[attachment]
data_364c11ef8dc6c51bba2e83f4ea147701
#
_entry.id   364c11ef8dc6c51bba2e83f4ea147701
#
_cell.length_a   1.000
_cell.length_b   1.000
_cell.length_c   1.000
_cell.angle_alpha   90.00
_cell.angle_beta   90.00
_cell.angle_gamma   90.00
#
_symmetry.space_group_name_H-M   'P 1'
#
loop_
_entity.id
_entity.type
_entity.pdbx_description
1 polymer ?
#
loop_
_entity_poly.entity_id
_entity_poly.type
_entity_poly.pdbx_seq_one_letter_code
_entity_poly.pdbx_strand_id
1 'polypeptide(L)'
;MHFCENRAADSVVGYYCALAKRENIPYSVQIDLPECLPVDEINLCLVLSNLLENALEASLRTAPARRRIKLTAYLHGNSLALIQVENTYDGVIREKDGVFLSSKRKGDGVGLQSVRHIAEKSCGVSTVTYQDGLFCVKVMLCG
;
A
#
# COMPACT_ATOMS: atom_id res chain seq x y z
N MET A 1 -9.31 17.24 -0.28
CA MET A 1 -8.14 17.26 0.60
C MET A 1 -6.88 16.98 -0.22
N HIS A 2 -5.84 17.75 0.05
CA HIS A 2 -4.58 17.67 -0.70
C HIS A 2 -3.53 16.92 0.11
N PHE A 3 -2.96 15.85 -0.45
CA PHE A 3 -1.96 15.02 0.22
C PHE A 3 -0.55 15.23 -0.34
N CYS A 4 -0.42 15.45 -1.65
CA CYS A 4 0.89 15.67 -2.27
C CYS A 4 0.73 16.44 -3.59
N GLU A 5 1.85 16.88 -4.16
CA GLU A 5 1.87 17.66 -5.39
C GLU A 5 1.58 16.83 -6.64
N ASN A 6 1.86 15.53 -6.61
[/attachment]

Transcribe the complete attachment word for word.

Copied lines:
data_364c11ef8dc6c51bba2e83f4ea147701
#
_entry.id   364c11ef8dc6c51bba2e83f4ea147701
#
_cell.length_a   1.000
_cell.length_b   1.000
_cell.length_c   1.000
_cell.angle_alpha   90.00
_cell.angle_beta   90.00
_cell.angle_gamma   90.00
#
_symmetry.space_group_name_H-M   'P 1'
#
loop_
_entity.id
_entity.type
_entity.pdbx_description
1 polymer ?
#
loop_
_entity_poly.entity_id
_entity_poly.type
_entity_poly.pdbx_seq_one_letter_code
_entity_poly.pdbx_strand_id
1 'polypeptide(L)'
;MHFCENRAADSVVGYYCALAKRENIPYSVQIDLPECLPVDEINLCLVLSNLLENALEASLRTAPARRRIKLTAYLHGNSLALIQVENTYDGVIREKDGVFLSSKRKGDGVGLQSVRHIAEKSCGVSTVTYQDGLFCVKVMLCG
;
A
#
# COMPACT_ATOMS: atom_id res chain seq x y z
N MET A 1 -9.31 17.24 -0.28
CA MET A 1 -8.14 17.26 0.60
C MET A 1 -6.88 16.98 -0.22
N HIS A 2 -5.84 17.75 0.05
CA HIS A 2 -4.58 17.67 -0.70
C HIS A 2 -3.53 16.92 0.11
N PHE A 3 -2.96 15.85 -0.45
CA PHE A 3 -1.96 15.02 0.22
C PHE A 3 -0.55 15.23 -0.34
N CYS A 4 -0.42 15.45 -1.65
CA CYS A 4 0.89 15.67 -2.27
C CYS A 4 0.73 16.44 -3.59
N GLU A 5 1.85 16.88 -4.16
CA GLU A 5 1.87 17.66 -5.39
C GLU A 5 1.58 16.83 -6.64
N ASN A 6 1.86 15.53 -6.61